Escherichia E. coli + 2 more Klebsiella Klebsiella sp.
Microcuccus M. candidus + 4 more
Rhodopseudomonas R. palustris more Streptomyces S. bikiniesis Sarcina S. cooksonii + 1 more
Paracolobactrum P. intermedium + 1 Pseudomonas P. aeruginosa + 8 more Serratia S. indians
Streptococcus S. diploidus Gram (+) Sarcina Methanosarcina barkerii Long rods, Gram(+) cells
Important toxic compounds
Sodium Na+ 4000 - 6000 Ammonia NH4+, NH3 1500 2000 Potassium K+ 3000 - 5000 Calcium Ca2+ 3000 - 5000 Cyanide CN- 0,5 - 1
Methane analogues - Very low levels Alkyl benzene sulfonate - 500 750 Magnesium Mg2+ 3000 Nickel Ni2+ 100 - 1000 Zink Zn2+ 350 - 1000 Chromium Cr3+ 200 - 2000 Heavy metals Depends on sulphide
Sulphide (dissolved) H2S, HS-, S2100 - 150
Sludges from waste water treatment
Agricultural waste, especially manures Organic fraction of household waste Organic waste from the food industry Park- and garden waste
RESULTS OF A.S.D.
Characteristics of the rest product :
The material is dark brown to black
Neutral or soil aroma
Low microbial activity (marginal gas production)
Very low concentrations of VFA (Volatile Fatty Acids)
Elevated C/N ratio (often >10)
A suitable, balanced microflora has to be established
The degradation velocity and efficiency as function of the activity of the microorganisms
The degradation efficiency depends on the composition and size of the microflora The substrate (influent) in anaerobic digestion should have a chemical structure allowing biological degradation ( normally organic in nature)
Environmental factors such as pH, temperature, absence of oxygen and water content have an important influence on the process
APPLICATIONS OF ANAEROBIC DIGESTION
Wastewater Cannery Distillery Dairy Brewery Jam factory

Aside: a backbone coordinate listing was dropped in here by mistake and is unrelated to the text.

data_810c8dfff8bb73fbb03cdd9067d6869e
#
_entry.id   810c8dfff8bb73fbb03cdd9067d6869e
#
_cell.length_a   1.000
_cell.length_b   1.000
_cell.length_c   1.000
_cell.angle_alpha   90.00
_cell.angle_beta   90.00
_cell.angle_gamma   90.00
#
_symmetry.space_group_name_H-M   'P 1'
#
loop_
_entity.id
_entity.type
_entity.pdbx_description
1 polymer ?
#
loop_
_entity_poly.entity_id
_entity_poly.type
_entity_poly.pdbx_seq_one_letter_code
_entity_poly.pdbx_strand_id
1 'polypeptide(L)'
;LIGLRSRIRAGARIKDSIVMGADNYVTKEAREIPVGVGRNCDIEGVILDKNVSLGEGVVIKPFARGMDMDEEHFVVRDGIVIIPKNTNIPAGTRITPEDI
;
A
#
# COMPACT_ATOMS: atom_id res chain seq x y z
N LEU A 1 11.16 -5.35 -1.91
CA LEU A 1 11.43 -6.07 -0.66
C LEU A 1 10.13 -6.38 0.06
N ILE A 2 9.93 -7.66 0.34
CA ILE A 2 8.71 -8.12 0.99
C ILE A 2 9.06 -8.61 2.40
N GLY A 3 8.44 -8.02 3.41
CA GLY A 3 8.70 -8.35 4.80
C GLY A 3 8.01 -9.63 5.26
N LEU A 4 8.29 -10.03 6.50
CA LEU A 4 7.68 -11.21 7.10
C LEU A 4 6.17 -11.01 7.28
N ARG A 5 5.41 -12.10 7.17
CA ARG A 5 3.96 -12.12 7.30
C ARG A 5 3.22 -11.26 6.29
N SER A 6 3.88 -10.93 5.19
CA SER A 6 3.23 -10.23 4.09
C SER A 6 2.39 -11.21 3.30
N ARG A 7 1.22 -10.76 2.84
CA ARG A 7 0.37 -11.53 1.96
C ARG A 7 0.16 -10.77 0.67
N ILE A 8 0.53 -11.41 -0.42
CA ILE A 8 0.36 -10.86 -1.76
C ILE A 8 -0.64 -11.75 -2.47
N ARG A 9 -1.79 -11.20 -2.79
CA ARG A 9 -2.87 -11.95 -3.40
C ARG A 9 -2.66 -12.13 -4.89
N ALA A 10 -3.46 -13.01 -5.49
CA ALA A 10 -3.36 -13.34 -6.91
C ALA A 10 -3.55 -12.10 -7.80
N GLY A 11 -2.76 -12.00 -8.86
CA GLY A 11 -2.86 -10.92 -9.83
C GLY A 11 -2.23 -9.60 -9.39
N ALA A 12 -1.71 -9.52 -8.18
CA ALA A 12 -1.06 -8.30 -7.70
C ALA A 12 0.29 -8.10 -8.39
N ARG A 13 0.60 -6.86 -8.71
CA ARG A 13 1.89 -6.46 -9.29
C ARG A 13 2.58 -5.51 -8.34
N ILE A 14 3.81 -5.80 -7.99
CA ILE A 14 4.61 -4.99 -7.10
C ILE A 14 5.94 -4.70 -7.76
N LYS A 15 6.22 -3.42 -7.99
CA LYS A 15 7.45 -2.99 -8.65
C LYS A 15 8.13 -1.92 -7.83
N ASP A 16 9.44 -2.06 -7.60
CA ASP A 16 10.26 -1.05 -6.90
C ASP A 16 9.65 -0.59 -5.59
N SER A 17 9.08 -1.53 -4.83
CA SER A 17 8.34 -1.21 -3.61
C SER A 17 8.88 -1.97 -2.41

cream factory Slaughterhouse Starch factory Chemical factory Petrochemical factory
Benefits of Anaerobic Sludge Digestion
Superior Sludge Stabilization Highly Efficient Solids Reduction Improved Dewaterability Reduced Solids Mass and Sludge Volume Reduced Odour Emissions (putrecibility) Reduce BOD of wastewater Pathogen Reduction Generation of Valuable Gas and Energy Reduction of greenhouse gas emmissions(CH4,CO2) Extremely Low Operation Costs
Anaerobic digestion is a biological process and can therefore not handle many anthropogenic substances, that instead destroy the quality of the product
With unsatisfactory control of the process, there is a considerable risk for operational disturbances that may take a long time to cure due to the very slow growth rates of anaerobic microorganisms
Anaerobic digestion requires a more stringent process control and a considerably more sophisticated equipment & large tanks, resulting in high capital investment cost. In small scale plants, where it is difficult to economically justify a stringent process control, this has sometimes led to an unnecessary shut down due to such operation problems Supernatant from anaerobic digestion often have a high OD & high concentration of N & suspended solids.